I have given an author a back seat ride in an FA-18 Hornet. I have given another time in the simulator. I have set up tours on military bases and used my personal connections to give other authors access to people and places they might not otherwise have had. I have routinely offered my aviation expertise to several authors (and giggled when I saw my contribution to the book or name in the acknowledgements). And, even though I didn’t write their books, I felt a sense of pride in helping them to become the best versions possible. At the end of the day, isn’t that what we all want as writers?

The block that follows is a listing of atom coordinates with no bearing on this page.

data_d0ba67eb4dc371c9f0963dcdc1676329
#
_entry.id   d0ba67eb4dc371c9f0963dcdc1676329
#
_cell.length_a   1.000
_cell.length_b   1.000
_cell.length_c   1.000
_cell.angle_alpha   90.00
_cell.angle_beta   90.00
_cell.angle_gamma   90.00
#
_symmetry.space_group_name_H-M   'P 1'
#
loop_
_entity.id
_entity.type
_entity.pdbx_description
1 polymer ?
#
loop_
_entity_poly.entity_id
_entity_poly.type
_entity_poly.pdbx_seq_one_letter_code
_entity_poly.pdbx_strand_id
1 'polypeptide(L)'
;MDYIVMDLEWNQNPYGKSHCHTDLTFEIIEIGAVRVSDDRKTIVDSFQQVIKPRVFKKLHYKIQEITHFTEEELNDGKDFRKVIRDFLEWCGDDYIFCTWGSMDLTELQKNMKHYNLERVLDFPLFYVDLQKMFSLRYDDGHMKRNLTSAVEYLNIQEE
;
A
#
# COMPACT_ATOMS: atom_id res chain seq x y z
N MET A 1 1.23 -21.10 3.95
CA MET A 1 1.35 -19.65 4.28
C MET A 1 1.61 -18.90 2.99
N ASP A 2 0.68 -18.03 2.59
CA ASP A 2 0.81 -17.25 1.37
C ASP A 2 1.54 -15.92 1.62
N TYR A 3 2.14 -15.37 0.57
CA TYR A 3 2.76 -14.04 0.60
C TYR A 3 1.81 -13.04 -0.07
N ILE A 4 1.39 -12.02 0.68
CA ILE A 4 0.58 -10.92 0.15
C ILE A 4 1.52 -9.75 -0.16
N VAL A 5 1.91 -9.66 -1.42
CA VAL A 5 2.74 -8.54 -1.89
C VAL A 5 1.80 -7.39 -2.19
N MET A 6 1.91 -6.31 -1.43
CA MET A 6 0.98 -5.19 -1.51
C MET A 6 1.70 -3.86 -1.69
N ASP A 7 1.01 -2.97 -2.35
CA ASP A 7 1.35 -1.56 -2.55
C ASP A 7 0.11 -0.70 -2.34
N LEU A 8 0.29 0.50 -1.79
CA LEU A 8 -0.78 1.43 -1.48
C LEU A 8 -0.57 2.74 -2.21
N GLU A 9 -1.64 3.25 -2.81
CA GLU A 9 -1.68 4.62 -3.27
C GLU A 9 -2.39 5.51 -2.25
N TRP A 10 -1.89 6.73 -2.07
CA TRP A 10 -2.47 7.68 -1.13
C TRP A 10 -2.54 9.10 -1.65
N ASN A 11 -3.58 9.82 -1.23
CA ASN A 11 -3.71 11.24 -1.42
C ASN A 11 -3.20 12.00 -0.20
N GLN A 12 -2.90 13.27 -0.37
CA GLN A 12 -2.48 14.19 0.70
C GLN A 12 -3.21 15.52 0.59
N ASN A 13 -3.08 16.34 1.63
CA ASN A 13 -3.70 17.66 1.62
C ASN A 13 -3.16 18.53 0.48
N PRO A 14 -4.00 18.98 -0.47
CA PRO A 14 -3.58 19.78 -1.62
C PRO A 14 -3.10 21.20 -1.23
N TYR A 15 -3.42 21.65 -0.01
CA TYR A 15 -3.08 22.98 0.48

I still show up to book signings, sit in the back, and don’t ask questions. But, one day soon, I believe they will show up to mine. And that makes it all worth it!
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Jack Stewart is a retired Navy fighter pilot, commercial airline pilot, and author. His debut novel, Unknown Rider, publishes on November 21, 2023, from Severn River Publishing and has been endorsed by New York Times bestselling authors Mark Greaney, Jack Carr, Brad Taylor, and Don Bentley. He can be reached via email at [email protected].